The Magi, in Search of the Truth

Bishop Thomas J. Tobin - Without a Doubt
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The story of Christmas wouldn’t be complete without the appearance of the Magi, the Three Kings. Their journey, described only in the Gospel of Matthew, adds a sense of wonder and mystery to Christmas. The Biblical account leaves more questions than answers, however.

For example, who were the Magi? Where did they come from? How many were there? (Tradition says three, because there were three gifts, and even names them – Caspar, Melchior and Balthasar – but that’s not found in the Bible.) What motivated these men (or women?) to make their long and arduous journey? And what about that mysterious star? Was it really a miraculous, heavenly sign or just a confluence of astronomical events that intrigued the astrologers?

In any event, besides being a colorful and mysterious story, the account of the Magi reveals a great theological truth: Jesus Christ is the Lord and Savior of all nations! If, in the Christmas narrative, the shepherds represented the Jewish People, the Magi represented the Gentiles, the nations of the world. In their journey and act of faith they represented you and me coming to adore the Christ Child. As the Preface of the Epiphany Mass says, “Father, today you revealed in Christ your eternal plan of salvation and showed Him as the light of all peoples.”

Whether the Magi were mystics, philosophers or scientists, it’s clear that they traveled to Bethlehem for one reason – to seek fulfillment, to seek the ultimate truth of their lives. They realized, perhaps even unconsciously, that there was more to life than the riches, power and fame they already had. In Jesus they found that which they were lacking and seeking. That explains why they were “overjoyed’ at finding the child, why they prostrated themselves, did Him homage and offered their finest gifts.

That search for truth and fulfillment is a natural instinct of every human being. St. Augustine famously said, “Our hearts are restless O God, and they will not rest until they rest in thee.” And in his Encyclical, Veritatis Splendor, Pope John Paul wrote of man’s search for meaning: “In the depths of his heart there always remains a yearning for absolute truth and a thirst to attain full knowledge of it.” (#1) And he points to the same answer the Magi found long ago: “People today need to turn to Christ once again in order to receive from Him the answer to their questions about what is good and what is evil.” (#8)

Once in awhile we need a pointed reminder of the ultimate source of truth and meaning because we’re still very confused, aren’t we? Remember the popular song, “Looking for love in all the wrong places?” Well, we might paraphrase the song and say that we’re looking for truth or meaning in all the wrong places!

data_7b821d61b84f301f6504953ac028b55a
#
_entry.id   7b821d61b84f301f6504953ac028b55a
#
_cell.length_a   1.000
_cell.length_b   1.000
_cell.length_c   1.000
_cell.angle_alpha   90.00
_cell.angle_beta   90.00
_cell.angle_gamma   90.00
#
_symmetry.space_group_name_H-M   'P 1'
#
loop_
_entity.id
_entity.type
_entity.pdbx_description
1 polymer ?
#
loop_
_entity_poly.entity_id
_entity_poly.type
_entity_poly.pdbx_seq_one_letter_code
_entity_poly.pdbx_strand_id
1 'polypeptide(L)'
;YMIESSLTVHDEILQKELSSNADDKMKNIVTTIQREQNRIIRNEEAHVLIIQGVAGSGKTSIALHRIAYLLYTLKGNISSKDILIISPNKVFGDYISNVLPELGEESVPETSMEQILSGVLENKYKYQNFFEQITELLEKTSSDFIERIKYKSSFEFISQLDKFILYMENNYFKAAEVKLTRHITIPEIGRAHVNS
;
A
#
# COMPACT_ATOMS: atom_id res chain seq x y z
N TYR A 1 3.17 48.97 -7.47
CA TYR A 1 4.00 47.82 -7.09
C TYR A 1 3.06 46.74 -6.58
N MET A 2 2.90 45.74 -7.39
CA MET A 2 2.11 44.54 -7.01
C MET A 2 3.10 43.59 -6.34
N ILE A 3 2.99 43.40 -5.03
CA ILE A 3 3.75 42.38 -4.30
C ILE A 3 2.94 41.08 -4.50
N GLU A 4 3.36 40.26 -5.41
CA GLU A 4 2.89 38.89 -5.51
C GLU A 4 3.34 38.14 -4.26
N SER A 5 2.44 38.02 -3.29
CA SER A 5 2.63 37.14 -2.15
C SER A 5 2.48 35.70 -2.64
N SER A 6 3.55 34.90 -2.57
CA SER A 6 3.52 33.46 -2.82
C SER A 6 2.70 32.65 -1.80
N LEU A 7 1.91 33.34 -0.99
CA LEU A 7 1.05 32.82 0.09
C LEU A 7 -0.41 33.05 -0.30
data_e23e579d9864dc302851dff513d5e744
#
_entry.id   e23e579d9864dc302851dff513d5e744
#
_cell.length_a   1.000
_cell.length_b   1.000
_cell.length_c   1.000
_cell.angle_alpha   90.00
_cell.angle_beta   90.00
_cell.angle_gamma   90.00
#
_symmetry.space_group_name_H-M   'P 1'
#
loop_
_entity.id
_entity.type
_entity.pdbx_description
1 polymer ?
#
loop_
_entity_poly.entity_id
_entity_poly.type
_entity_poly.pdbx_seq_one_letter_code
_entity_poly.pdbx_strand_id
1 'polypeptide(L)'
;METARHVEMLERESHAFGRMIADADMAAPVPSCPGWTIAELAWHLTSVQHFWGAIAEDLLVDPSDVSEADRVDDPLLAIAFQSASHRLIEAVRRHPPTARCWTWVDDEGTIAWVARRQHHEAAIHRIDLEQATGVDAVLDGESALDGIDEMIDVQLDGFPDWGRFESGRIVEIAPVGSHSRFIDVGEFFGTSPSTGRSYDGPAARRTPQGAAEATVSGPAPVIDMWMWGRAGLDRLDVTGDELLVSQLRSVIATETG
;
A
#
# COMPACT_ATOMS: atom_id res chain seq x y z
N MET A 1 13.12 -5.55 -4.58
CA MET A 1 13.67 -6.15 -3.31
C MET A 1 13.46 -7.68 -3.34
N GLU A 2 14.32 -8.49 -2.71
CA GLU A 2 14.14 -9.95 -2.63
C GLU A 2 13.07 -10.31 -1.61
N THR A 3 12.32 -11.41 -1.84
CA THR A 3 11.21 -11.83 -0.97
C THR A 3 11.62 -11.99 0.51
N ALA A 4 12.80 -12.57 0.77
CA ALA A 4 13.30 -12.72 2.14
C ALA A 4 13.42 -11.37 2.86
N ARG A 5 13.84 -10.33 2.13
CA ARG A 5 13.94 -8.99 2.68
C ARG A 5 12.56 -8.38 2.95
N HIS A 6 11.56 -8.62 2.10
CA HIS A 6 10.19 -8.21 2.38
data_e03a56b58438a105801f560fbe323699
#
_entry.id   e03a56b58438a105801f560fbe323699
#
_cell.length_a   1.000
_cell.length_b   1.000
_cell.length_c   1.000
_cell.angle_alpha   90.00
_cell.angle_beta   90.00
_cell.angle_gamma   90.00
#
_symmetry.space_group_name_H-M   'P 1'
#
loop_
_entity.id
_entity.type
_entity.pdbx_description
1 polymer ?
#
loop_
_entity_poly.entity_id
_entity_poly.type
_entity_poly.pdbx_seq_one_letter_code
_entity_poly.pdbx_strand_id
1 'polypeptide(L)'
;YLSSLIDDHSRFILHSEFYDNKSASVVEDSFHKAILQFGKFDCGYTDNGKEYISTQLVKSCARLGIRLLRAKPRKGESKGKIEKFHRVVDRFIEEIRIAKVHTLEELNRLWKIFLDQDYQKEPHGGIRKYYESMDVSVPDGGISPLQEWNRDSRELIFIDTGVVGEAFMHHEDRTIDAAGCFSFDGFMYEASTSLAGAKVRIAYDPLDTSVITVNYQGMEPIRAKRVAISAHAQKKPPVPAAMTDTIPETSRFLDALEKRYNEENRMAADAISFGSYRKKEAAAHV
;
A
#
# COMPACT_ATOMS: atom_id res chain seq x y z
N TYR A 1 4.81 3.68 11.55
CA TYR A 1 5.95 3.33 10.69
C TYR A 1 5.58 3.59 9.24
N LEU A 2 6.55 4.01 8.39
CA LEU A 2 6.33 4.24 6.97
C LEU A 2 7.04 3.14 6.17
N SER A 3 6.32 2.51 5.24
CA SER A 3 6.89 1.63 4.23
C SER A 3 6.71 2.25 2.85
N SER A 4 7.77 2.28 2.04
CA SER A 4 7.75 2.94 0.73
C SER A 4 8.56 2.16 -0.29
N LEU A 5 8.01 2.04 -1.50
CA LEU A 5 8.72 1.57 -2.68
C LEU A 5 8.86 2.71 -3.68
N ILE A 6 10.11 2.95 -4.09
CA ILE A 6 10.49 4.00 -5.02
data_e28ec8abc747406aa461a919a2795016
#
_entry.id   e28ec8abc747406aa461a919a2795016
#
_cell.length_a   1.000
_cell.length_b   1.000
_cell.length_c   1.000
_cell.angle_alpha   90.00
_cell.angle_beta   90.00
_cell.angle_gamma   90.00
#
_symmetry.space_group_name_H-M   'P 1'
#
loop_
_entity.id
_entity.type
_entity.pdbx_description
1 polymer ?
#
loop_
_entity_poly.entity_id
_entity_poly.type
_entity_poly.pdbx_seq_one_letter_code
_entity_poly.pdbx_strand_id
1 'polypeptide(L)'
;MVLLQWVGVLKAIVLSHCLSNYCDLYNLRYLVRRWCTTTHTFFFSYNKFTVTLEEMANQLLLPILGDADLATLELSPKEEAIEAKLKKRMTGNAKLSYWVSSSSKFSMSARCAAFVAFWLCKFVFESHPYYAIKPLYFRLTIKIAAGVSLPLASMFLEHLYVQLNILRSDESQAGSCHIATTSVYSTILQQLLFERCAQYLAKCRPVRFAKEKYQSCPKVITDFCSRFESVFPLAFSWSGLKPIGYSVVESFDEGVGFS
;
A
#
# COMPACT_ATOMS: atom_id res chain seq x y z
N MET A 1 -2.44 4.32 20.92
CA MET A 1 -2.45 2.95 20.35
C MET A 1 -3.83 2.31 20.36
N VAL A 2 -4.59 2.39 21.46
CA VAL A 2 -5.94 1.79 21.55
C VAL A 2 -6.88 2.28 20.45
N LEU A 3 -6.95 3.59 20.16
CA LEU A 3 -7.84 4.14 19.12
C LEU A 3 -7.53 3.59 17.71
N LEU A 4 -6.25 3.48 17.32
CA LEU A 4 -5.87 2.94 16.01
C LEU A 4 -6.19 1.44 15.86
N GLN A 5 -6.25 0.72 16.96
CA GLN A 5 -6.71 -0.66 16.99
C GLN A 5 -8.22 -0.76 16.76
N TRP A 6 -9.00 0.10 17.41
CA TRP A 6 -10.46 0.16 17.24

Some people think they’ll find ultimate truth in material possession and riches. The recent downturn in the economy should dispel that myth. Some believe they’ll find it in power and fame. But think of the politicians, rock stars and athletes who seemingly “had it all” only to watch hopelessly as their fortunes later crumbled around them. Others hope they’ll find it in unbridled personal freedom and sexual pleasure. There are scores of examples of how that shameful road leads to ruin. And still others turn to science or technology seeking fulfillment. Noble as it is, though, human learning isn’t enough. As author George Weigel points out in a recent column, “knowledge must be complemented by wisdom – moral wisdom.”

The fact is, the truth we are seeking, the meaning and fulfillment of our lives, is found only in Jesus Christ our Savior, our Lord and King. Jesus Himself made that crystal clear when He said to His disciples of every age, “I am the way and the truth and the life.” (Jn 14:6)

St. Matthew tells us that the Magi presented the Christ Child with some very special gifts: gold, frankincense and myrrh. And scholars explain that, viewed with the eyes of faith, those gifts have particular meaning. Gold represented the Kingship of Christ; Incense signified the divinity of Christ; and myrrh prefigured the redemptive suffering and death of Christ. The gifts themselves point to the meaning of Christ for the world.

I sometimes wonder what happened to the Magi after their journey to Bethlehem – what they did, what they were like, if they were changed – when they returned to their own country. The Bible is silent on that point, as is tradition as far as I know. But I imagine that they remembered their remarkable pilgrimage for the rest of their lives. And I have to believe that the discovery of the Christ Child made a real and lasting impression on them.

So, as another Christmas Season is about to end, and we prepare to leave the manger in Bethlehem to return to the regular routine of daily lives, you might want to reflect upon a few relevant questions. Like the Magi, do you recognize in Christ the ultimate truth, the fulfillment of your life? How do you express this truth? In place of gold, frankincense and myrrh, what are the gifts you present to the Lord? How do you maintain your relationship with the Lord throughout the year? And is your faith the “star” that leads others to the Lord?

A blessed, peaceful and prosperous New Year to you and your loved ones!